When are you going to have kids?

I always felt this was a personal question, so I only asked it of my very closest friends. Even then I phrased it something like, “Have you and your spouse talked about having kids?” because I didn’t want to assume that they wanted children. Not every couple does, and there is nothing wrong with that. Before our struggles began, this question simply seemed invasive to me when it came from those I was not close with, but afterwards it was actually quite painful. Because the answer was we didn’t know. We didn’t know if we would ever be able to have children, and that was heartbreaking.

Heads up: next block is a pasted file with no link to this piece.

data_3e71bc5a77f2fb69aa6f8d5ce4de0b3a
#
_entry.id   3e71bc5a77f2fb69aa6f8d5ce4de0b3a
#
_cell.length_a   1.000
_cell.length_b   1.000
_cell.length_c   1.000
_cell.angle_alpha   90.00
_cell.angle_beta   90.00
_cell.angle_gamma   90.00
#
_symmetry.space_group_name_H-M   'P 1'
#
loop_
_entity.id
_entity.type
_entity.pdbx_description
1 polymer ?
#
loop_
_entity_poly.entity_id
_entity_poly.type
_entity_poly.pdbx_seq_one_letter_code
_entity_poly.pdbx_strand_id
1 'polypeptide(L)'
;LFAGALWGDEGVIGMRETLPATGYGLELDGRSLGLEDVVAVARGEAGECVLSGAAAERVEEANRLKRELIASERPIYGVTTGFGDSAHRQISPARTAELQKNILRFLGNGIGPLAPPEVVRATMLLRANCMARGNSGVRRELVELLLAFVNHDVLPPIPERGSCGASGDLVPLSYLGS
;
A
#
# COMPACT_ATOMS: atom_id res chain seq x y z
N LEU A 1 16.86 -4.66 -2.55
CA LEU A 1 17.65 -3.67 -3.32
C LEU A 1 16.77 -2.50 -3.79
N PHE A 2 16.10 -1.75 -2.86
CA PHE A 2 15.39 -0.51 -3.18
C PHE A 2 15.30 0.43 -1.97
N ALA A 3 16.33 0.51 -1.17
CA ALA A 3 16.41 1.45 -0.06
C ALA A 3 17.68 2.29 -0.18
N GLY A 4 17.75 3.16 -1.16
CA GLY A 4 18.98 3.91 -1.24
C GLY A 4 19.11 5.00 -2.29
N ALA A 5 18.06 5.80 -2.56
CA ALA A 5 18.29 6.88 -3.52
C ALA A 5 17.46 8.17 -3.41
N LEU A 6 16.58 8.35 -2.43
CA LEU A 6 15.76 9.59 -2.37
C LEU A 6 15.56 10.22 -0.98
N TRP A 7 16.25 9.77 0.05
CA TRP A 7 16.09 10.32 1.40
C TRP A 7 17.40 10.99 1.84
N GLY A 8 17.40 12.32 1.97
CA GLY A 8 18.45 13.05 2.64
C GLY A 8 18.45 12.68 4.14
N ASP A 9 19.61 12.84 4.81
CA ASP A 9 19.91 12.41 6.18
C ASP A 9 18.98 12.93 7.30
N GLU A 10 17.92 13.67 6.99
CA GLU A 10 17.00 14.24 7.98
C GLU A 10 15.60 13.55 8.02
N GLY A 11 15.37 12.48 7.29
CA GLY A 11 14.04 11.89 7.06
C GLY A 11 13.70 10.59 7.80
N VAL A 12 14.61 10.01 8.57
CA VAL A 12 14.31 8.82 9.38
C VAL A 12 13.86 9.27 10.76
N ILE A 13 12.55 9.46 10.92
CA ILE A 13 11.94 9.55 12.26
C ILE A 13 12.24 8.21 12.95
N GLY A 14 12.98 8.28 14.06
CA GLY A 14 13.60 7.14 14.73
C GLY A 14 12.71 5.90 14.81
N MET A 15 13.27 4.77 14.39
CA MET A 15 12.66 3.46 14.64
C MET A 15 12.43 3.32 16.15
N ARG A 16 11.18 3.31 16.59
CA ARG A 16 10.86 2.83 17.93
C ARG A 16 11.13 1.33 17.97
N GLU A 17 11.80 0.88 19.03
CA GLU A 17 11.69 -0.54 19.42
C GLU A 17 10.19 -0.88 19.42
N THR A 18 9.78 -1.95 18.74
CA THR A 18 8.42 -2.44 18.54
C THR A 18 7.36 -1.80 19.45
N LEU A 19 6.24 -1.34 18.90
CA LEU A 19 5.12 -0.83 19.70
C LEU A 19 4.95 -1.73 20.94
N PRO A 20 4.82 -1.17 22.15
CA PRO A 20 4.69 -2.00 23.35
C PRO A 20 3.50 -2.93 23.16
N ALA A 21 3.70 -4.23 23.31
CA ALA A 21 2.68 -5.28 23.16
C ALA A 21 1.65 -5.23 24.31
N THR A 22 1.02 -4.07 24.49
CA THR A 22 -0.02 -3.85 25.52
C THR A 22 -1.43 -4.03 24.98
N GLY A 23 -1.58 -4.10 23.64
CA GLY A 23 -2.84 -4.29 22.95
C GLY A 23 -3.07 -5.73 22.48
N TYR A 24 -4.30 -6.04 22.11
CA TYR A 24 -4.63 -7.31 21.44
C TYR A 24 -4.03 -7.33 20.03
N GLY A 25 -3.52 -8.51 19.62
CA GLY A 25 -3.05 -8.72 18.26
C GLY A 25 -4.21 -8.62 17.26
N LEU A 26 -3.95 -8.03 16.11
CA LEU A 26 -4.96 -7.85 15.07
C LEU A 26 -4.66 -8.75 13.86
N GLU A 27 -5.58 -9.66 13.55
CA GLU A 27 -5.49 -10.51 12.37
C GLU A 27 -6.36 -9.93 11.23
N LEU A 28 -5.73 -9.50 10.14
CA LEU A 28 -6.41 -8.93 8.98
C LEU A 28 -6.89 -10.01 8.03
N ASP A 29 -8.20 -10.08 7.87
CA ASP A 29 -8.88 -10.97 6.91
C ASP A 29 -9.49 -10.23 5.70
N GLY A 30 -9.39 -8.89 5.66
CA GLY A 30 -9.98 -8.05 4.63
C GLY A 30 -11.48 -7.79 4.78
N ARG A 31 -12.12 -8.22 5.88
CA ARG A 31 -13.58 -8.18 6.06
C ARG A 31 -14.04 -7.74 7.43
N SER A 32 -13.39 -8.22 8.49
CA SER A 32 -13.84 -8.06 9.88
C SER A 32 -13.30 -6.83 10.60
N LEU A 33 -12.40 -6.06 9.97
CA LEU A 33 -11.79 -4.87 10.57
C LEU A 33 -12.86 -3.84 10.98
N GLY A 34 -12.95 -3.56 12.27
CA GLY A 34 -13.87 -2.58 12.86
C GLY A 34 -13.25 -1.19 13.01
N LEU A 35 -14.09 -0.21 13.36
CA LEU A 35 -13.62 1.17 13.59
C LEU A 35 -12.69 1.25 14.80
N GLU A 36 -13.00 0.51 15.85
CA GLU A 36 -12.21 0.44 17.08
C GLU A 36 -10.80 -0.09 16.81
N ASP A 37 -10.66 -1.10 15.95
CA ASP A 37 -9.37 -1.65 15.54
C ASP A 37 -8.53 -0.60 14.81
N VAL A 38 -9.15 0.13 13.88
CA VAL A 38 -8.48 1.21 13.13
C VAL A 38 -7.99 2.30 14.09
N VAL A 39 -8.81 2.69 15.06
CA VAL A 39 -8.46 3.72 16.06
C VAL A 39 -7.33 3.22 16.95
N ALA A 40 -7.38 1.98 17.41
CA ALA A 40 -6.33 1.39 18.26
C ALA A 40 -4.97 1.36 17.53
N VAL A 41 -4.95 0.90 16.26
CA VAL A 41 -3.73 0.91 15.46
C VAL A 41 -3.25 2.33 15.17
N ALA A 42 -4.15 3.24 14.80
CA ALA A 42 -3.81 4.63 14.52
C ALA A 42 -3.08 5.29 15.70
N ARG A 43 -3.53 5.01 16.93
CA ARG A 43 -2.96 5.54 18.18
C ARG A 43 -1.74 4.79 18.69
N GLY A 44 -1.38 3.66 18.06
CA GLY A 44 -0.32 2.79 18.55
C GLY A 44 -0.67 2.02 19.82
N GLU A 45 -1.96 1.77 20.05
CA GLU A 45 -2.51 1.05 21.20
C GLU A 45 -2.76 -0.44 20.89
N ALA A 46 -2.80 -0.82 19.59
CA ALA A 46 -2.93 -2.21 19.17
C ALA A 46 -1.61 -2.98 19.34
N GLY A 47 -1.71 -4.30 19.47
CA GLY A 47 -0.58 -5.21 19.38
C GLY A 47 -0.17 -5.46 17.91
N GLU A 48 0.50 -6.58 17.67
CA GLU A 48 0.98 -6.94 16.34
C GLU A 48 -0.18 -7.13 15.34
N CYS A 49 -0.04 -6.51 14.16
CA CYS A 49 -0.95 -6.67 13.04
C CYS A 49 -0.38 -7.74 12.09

Regarding infertility: At least the trying is fun! *wink wink*

Just no. Attempting awkward humor is embarrassing, and it belittles the suffering the couple is experiencing.

 

After a loss: At least you know you can get pregnant!

True, but I would have preferred not to have found this out by losing our baby. Getting pregnant is also not a guarantee of birthing a healthy baby.

 

After a loss: There must have been something wrong with the baby.

Yes, and we never ever would have wanted to our child suffer terrible pain for her entire life, but this is not a comforting sentiment when your baby just died.

 

To a pregnant woman: Is this your first child? (Even worse: Is this your first pregnancy?)

If you don’t know me well enough to know if I have other children, then this question is too personal to be asking, especially in public, especially when I’m at work. I wouldn’t have realized how painful it can be until we suffered our loss. Our twins are not our first children, though to the outer world it must seem like they are.